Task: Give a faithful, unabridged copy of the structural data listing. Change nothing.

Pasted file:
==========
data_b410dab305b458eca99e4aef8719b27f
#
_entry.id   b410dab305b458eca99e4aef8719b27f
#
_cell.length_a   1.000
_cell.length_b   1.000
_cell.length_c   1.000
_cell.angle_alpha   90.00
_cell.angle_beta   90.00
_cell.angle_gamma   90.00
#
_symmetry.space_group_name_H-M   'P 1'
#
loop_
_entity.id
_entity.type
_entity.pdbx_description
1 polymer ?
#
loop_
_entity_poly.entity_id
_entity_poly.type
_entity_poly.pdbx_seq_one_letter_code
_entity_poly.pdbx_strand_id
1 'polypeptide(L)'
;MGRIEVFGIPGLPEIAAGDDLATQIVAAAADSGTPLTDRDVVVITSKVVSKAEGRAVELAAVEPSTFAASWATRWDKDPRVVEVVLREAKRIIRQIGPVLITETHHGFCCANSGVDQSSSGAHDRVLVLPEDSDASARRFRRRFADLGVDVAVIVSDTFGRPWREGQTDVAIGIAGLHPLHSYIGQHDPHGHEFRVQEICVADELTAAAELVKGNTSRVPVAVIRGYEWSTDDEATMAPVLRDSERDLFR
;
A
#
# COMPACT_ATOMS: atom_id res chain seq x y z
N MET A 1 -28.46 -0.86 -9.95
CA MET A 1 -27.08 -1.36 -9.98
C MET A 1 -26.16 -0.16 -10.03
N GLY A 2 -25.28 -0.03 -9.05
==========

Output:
data_b410dab305b458eca99e4aef8719b27f
#
_entry.id   b410dab305b458eca99e4aef8719b27f
#
_cell.length_a   1.000
_cell.length_b   1.000
_cell.length_c   1.000
_cell.angle_alpha   90.00
_cell.angle_beta   90.00
_cell.angle_gamma   90.00
#
_symmetry.space_group_name_H-M   'P 1'
#
loop_
_entity.id
_entity.type
_entity.pdbx_description
1 polymer ?
#
loop_
_entity_poly.entity_id
_entity_poly.type
_entity_poly.pdbx_seq_one_letter_code
_entity_poly.pdbx_strand_id
1 'polypeptide(L)'
;MGRIEVFGIPGLPEIAAGDDLATQIVAAAADSGTPLTDRDVVVITSKVVSKAEGRAVELAAVEPSTFAASWATRWDKDPRVVEVVLREAKRIIRQIGPVLITETHHGFCCANSGVDQSSSGAHDRVLVLPEDSDASARRFRRRFADLGVDVAVIVSDTFGRPWREGQTDVAIGIAGLHPLHSYIGQHDPHGHEFRVQEICVADELTAAAELVKGNTSRVPVAVIRGYEWSTDDEATMAPVLRDSERDLFR
;
A
#
# COMPACT_ATOMS: atom_id res chain seq x y z
N MET A 1 -28.46 -0.86 -9.95
CA MET A 1 -27.08 -1.36 -9.98
C MET A 1 -26.16 -0.16 -10.03
N GLY A 2 -25.28 -0.03 -9.05